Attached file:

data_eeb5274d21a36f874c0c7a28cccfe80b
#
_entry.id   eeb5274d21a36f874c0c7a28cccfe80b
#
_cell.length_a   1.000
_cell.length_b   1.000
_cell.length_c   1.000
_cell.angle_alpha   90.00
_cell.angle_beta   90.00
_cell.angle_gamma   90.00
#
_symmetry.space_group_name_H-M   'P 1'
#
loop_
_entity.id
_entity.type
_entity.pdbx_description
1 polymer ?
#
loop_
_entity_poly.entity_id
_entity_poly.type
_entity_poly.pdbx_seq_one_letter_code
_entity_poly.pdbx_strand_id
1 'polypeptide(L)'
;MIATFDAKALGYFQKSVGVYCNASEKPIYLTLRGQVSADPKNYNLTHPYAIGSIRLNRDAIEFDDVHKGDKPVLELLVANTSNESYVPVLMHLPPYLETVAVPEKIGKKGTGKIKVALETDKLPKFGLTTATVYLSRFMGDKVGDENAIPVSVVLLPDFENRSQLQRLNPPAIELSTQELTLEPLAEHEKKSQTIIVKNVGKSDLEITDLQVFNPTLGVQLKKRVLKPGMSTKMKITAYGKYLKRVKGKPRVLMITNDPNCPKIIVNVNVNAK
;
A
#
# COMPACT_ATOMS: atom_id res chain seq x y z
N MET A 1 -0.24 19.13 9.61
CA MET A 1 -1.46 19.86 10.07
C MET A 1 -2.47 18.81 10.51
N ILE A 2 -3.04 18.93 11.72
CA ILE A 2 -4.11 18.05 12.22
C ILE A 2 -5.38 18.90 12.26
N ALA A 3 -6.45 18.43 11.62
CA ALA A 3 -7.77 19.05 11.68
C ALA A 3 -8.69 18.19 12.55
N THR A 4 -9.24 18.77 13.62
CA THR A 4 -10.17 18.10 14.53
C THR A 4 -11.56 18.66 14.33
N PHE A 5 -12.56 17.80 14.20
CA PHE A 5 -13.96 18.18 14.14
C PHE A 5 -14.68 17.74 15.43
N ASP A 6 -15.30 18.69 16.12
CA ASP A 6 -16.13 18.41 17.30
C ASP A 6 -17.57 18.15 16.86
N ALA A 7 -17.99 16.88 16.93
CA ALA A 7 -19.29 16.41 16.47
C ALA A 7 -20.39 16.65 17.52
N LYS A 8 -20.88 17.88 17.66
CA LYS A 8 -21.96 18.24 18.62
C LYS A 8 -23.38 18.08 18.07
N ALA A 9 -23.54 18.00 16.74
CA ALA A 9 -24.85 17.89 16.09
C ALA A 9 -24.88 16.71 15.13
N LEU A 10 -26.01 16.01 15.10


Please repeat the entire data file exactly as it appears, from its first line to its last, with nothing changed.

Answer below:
data_eeb5274d21a36f874c0c7a28cccfe80b
#
_entry.id   eeb5274d21a36f874c0c7a28cccfe80b
#
_cell.length_a   1.000
_cell.length_b   1.000
_cell.length_c   1.000
_cell.angle_alpha   90.00
_cell.angle_beta   90.00
_cell.angle_gamma   90.00
#
_symmetry.space_group_name_H-M   'P 1'
#
loop_
_entity.id
_entity.type
_entity.pdbx_description
1 polymer ?
#
loop_
_entity_poly.entity_id
_entity_poly.type
_entity_poly.pdbx_seq_one_letter_code
_entity_poly.pdbx_strand_id
1 'polypeptide(L)'
;MIATFDAKALGYFQKSVGVYCNASEKPIYLTLRGQVSADPKNYNLTHPYAIGSIRLNRDAIEFDDVHKGDKPVLELLVANTSNESYVPVLMHLPPYLETVAVPEKIGKKGTGKIKVALETDKLPKFGLTTATVYLSRFMGDKVGDENAIPVSVVLLPDFENRSQLQRLNPPAIELSTQELTLEPLAEHEKKSQTIIVKNVGKSDLEITDLQVFNPTLGVQLKKRVLKPGMSTKMKITAYGKYLKRVKGKPRVLMITNDPNCPKIIVNVNVNAK
;
A
#
# COMPACT_ATOMS: atom_id res chain seq x y z
N MET A 1 -0.24 19.13 9.61
CA MET A 1 -1.46 19.86 10.07
C MET A 1 -2.47 18.81 10.51
N ILE A 2 -3.04 18.93 11.72
CA ILE A 2 -4.11 18.05 12.22
C ILE A 2 -5.38 18.90 12.26
N ALA A 3 -6.45 18.43 11.62
CA ALA A 3 -7.77 19.05 11.68
C ALA A 3 -8.69 18.19 12.55
N THR A 4 -9.24 18.77 13.62
CA THR A 4 -10.17 18.10 14.53
C THR A 4 -11.56 18.66 14.33
N PHE A 5 -12.56 17.80 14.20
CA PHE A 5 -13.96 18.18 14.14
C PHE A 5 -14.68 17.74 15.43
N ASP A 6 -15.30 18.69 16.12
CA ASP A 6 -16.13 18.41 17.30
C ASP A 6 -17.57 18.15 16.86
N ALA A 7 -17.99 16.88 16.93
CA ALA A 7 -19.29 16.41 16.47
C ALA A 7 -20.39 16.65 17.52
N LYS A 8 -20.88 17.88 17.66
CA LYS A 8 -21.96 18.24 18.62
C LYS A 8 -23.38 18.08 18.07
N ALA A 9 -23.54 18.00 16.74
CA ALA A 9 -24.85 17.89 16.09
C ALA A 9 -24.88 16.71 15.13
N LEU A 10 -26.01 16.01 15.10